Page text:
Despite this significant period during which the limitation period was tolled, Mr. Vasquez's § 2254 petition was nonetheless untimely. Seven months and 27 days passed between the date his conviction became final and the date he filed his state motion for post-conviction relief. Moreover, four months and 20 days passed between the date the Colorado Supreme Court affirmed the denial of his state motion for post-conviction relief and the date he filed his § 2254 petition in federal court. Added together, these two periods total more than twelve months permitted by statute.

In his response to the district court's order to show cause, Mr. Vasquez argued for equitable tolling of AEDPA's limitation period. Specifically, he claimed (1) he was denied access to the cumulative annual pocket part to 28 U.S.C. § 2244 between May 11, 1998 and February 15, 2000, and thus did not know he could seek review of his conviction by the United States Supreme Court, and his appellate counsel did not so inform him; (2) he filed a § 2254 petition on December 14, 1999, which was dismissed without prejudice on February 11, 2000, and thus AEDPA's limitation period should have been tolled from December 27, 1999, when his conviction became final, until February 11, 2000, when his habeas petition was dismissed; (3) he believed his § 2254 was timely because his state motion for post-conviction relief was timely; (4) his appellate counsel told him he had until July 29, 2006, to file his federal habeas petition; and (5) it would be a fundamental miscarriage of justice to dismiss his habeas petition when he had diligently pursued and exhausted his claims in the state courts. The district court considered and rejected all of Mr. Vasquez's arguments for equitable tolling.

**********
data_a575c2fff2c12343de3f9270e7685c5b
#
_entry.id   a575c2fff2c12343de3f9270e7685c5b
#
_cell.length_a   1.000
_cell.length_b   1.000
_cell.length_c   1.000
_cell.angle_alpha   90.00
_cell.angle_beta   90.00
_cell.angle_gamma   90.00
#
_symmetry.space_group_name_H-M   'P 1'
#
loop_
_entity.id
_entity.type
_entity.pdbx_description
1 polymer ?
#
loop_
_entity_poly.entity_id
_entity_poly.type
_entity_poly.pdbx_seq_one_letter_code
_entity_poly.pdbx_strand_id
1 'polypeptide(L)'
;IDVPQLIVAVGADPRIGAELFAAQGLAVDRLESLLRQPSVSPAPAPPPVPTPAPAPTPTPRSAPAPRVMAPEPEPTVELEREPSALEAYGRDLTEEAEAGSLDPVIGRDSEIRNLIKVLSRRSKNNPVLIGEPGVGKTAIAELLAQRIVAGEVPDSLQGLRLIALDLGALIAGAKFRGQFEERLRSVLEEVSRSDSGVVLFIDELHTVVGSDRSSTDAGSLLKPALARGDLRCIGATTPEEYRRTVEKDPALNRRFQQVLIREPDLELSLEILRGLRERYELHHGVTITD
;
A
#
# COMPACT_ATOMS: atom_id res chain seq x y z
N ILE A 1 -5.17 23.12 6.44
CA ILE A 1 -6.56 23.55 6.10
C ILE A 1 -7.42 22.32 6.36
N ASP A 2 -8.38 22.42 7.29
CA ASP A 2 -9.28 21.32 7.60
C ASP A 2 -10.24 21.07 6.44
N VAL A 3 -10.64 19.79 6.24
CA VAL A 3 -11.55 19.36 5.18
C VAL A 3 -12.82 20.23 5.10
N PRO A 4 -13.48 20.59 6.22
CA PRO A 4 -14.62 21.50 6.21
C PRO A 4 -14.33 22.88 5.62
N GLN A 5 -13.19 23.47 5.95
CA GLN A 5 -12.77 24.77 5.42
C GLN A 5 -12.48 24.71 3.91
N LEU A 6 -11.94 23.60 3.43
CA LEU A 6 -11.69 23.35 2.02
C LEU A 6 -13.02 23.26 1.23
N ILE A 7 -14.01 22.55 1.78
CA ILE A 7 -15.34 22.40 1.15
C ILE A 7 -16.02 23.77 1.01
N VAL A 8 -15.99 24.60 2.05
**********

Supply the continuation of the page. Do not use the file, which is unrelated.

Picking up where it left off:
In Miller v. Marr, 141 F.3d 976, 978 (10th Cir. 1998), we stated that § 2244(d) is not jurisdictional but it is subject to equitable tolling. We noted, however, that "this equitable remedy is only available when an inmate diligently pursues his claims and demonstrates that the failure to timely file was caused by extraordinary circumstances beyond his control." Marsh v. Soares, 223 F.3d 1217, 1220 (10th Cir. 2000), cert. denied, 531 U.S. 1194 (2001).